There are plenty of reasons to use chroots, but security is not one of them.
For a practical how-to see e.g
For a bit of yelling, see
chroot will improve your security by creating an obstacle which may filter out some would-be crackers, but it will not make it secure by any standard. (in spite of what I may have written elsewhere on this blog).
I've been using chroot to compile and test stuff so much lately that I figure it was time to automate the process.
Before creating your chroot you'll need a few packages:
sudo apt-get install debootstrap coreutils x11-xserver-utils
makechroot.shmkdir $HOME/tmp/jail/$1 -p sudo debootstrap --arch amd64 testing $HOME/tmp/jail/$1 http://ftp.au.debian.org/debian/ sudo cp setupchroot.sh $HOME/tmp/jail/$1/
setupchroot.shrm /etc/apt/sources.list echo 'deb http://ftp.au.debian.org/debian/ wheezy main contrib non-free' >> /etc/apt/sources.list apt-get update apt-get install locales sudo vim echo 'export LC_ALL="C"'>>/etc/bash.bashrc echo 'export LANG="C"'>>/etc/bash.bashrc echo 'export DISPLAY=:0.0' >> /etc/bash.bashrc echo '127.0.0.1 beryllium >> /etc/hosts' source /etc/bash.bashrc adduser sandbox usermod -g sudo sandbox echo 'Defaults !tty_tickets' >> /etc/sudoers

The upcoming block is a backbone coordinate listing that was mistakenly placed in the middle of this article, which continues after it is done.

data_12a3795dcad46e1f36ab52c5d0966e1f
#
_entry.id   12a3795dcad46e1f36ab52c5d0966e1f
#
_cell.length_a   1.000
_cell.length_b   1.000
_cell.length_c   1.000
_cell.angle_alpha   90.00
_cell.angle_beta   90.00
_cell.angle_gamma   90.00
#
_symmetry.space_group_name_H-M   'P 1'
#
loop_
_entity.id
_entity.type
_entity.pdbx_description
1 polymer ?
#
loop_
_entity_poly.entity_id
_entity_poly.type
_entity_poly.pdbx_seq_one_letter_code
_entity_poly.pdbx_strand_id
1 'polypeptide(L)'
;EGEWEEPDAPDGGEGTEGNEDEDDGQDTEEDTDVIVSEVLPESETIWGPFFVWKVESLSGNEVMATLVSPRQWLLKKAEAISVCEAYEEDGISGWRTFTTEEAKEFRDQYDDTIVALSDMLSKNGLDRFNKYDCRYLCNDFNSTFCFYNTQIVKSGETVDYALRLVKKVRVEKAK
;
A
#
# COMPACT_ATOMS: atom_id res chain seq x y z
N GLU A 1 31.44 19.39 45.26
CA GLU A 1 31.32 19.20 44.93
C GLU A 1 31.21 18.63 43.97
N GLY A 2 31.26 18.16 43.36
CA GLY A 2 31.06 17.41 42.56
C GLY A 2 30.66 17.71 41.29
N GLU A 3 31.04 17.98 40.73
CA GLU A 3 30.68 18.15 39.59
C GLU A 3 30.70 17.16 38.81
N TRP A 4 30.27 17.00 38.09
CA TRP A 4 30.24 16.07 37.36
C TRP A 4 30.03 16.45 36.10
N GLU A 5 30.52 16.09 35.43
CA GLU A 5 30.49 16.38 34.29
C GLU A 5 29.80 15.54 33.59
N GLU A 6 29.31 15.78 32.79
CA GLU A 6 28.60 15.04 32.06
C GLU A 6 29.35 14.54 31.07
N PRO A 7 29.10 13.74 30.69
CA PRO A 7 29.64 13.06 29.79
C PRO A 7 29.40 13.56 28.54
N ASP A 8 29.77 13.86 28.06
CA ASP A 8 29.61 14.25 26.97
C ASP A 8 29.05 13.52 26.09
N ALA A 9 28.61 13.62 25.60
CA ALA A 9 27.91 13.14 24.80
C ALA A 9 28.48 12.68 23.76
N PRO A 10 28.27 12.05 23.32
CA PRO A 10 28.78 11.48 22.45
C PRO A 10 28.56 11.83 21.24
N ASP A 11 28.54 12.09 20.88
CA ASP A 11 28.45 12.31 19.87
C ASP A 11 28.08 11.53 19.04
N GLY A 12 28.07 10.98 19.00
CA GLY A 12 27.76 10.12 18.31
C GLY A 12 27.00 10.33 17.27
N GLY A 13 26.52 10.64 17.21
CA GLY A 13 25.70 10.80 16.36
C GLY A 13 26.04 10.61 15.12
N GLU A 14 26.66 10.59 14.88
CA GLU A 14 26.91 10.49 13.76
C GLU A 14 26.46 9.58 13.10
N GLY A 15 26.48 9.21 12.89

launchchroot.shxhost + sudo mount -o bind /proc $1/proc sudo cp /etc/resolv.conf $1/etc/resolv.conf sudo chroot $HOME/tmp/jail/$1
How to use
To set up the chroot:
sh makechroot.sh mynewchroot sudo chroot mynewchroot root@beryllium:/# sh setupchroot.sh
To use the chroot:
sh launchchroot.sh mynewchroot
Once you're done with the chroot and logged out, do
sudo umount $HOME/tmp/jail/mynewchroot/proc
to unmount the /proc -- you can now delete, copy etc. the directory structure of you chroot.